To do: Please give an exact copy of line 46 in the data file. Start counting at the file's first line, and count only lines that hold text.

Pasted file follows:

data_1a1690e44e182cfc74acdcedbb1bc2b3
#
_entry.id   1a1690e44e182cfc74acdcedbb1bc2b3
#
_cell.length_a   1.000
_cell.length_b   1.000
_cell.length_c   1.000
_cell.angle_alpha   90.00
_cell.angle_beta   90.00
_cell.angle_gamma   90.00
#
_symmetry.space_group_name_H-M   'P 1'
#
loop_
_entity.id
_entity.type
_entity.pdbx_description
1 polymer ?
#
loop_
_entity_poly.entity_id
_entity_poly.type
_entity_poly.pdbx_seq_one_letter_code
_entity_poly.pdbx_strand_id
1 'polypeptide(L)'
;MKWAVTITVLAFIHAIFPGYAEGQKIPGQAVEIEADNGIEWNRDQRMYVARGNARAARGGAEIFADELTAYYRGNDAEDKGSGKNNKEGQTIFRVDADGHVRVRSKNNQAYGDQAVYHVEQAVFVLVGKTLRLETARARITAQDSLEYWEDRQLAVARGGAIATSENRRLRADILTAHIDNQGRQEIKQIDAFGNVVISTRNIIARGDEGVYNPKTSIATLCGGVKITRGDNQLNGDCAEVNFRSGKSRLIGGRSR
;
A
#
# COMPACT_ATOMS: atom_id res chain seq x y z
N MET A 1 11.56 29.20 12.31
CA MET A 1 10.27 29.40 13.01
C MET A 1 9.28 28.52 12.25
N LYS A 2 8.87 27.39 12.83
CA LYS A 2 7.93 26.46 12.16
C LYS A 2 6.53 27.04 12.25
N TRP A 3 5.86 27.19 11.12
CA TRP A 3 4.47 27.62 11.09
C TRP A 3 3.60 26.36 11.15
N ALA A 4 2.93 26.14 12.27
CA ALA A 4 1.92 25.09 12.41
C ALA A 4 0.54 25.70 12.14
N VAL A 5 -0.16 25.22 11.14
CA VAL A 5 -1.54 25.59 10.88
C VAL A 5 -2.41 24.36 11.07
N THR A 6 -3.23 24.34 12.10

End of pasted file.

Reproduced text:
N THR A 6 -3.23 24.34 12.10